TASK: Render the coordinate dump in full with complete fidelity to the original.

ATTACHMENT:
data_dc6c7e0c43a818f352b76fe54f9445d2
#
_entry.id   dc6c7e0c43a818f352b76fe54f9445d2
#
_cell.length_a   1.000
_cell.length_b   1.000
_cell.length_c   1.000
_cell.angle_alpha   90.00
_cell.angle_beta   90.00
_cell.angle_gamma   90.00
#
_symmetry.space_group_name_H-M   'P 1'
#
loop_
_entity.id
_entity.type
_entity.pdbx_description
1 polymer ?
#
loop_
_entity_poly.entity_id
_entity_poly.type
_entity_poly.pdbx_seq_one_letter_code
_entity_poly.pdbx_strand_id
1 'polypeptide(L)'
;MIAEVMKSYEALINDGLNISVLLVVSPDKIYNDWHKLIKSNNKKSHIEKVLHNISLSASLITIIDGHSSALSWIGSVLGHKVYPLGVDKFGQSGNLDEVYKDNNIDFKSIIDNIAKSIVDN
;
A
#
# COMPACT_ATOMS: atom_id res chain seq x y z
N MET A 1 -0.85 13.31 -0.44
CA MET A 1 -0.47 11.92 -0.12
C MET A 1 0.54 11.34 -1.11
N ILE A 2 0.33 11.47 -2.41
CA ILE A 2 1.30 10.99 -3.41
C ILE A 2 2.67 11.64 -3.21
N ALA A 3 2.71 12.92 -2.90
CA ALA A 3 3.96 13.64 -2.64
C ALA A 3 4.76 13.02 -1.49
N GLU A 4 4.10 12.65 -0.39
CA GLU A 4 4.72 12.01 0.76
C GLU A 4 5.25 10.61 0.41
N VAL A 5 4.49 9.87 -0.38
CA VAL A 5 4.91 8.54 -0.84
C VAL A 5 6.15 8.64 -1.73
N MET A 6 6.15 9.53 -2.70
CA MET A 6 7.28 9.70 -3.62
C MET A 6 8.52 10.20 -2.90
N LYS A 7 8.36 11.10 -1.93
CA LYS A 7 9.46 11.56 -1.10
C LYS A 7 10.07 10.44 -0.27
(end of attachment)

data_dc6c7e0c43a818f352b76fe54f9445d2
#
_entry.id   dc6c7e0c43a818f352b76fe54f9445d2
#
_cell.length_a   1.000
_cell.length_b   1.000
_cell.length_c   1.000
_cell.angle_alpha   90.00
_cell.angle_beta   90.00
_cell.angle_gamma   90.00
#
_symmetry.space_group_name_H-M   'P 1'
#
loop_
_entity.id
_entity.type
_entity.pdbx_description
1 polymer ?
#
loop_
_entity_poly.entity_id
_entity_poly.type
_entity_poly.pdbx_seq_one_letter_code
_entity_poly.pdbx_strand_id
1 'polypeptide(L)'
;MIAEVMKSYEALINDGLNISVLLVVSPDKIYNDWHKLIKSNNKKSHIEKVLHNISLSASLITIIDGHSSALSWIGSVLGHKVYPLGVDKFGQSGNLDEVYKDNNIDFKSIIDNIAKSIVDN
;
A
#
# COMPACT_ATOMS: atom_id res chain seq x y z
N MET A 1 -0.85 13.31 -0.44
CA MET A 1 -0.47 11.92 -0.12
C MET A 1 0.54 11.34 -1.11
N ILE A 2 0.33 11.47 -2.41
CA ILE A 2 1.30 10.99 -3.41
C ILE A 2 2.67 11.64 -3.21
N ALA A 3 2.71 12.92 -2.90
CA ALA A 3 3.96 13.64 -2.64
C ALA A 3 4.76 13.02 -1.49
N GLU A 4 4.10 12.65 -0.39
CA GLU A 4 4.72 12.01 0.76
C GLU A 4 5.25 10.61 0.41
N VAL A 5 4.49 9.87 -0.38
CA VAL A 5 4.91 8.54 -0.84
C VAL A 5 6.15 8.64 -1.73
N MET A 6 6.15 9.53 -2.70
CA MET A 6 7.28 9.70 -3.62
C MET A 6 8.52 10.20 -2.90
N LYS A 7 8.36 11.10 -1.93
CA LYS A 7 9.46 11.56 -1.10
C LYS A 7 10.07 10.44 -0.27